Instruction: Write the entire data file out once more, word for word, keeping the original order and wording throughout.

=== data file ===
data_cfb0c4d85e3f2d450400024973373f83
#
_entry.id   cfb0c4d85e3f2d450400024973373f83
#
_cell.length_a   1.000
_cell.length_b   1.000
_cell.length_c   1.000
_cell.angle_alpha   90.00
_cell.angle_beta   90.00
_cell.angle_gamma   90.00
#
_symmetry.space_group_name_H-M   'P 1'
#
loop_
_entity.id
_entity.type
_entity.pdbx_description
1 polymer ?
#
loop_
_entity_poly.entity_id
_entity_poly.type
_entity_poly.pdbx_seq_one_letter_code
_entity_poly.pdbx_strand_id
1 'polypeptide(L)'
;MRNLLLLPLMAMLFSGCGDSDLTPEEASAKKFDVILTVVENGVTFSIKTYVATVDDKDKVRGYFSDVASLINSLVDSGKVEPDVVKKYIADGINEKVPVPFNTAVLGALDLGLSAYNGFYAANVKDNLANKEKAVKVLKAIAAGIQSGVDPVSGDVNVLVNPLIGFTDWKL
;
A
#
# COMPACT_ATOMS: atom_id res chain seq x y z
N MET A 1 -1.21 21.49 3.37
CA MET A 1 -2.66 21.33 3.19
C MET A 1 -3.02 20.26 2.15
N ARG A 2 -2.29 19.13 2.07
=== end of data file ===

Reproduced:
data_cfb0c4d85e3f2d450400024973373f83
#
_entry.id   cfb0c4d85e3f2d450400024973373f83
#
_cell.length_a   1.000
_cell.length_b   1.000
_cell.length_c   1.000
_cell.angle_alpha   90.00
_cell.angle_beta   90.00
_cell.angle_gamma   90.00
#
_symmetry.space_group_name_H-M   'P 1'
#
loop_
_entity.id
_entity.type
_entity.pdbx_description
1 polymer ?
#
loop_
_entity_poly.entity_id
_entity_poly.type
_entity_poly.pdbx_seq_one_letter_code
_entity_poly.pdbx_strand_id
1 'polypeptide(L)'
;MRNLLLLPLMAMLFSGCGDSDLTPEEASAKKFDVILTVVENGVTFSIKTYVATVDDKDKVRGYFSDVASLINSLVDSGKVEPDVVKKYIADGINEKVPVPFNTAVLGALDLGLSAYNGFYAANVKDNLANKEKAVKVLKAIAAGIQSGVDPVSGDVNVLVNPLIGFTDWKL
;
A
#
# COMPACT_ATOMS: atom_id res chain seq x y z
N MET A 1 -1.21 21.49 3.37
CA MET A 1 -2.66 21.33 3.19
C MET A 1 -3.02 20.26 2.15
N ARG A 2 -2.29 19.13 2.07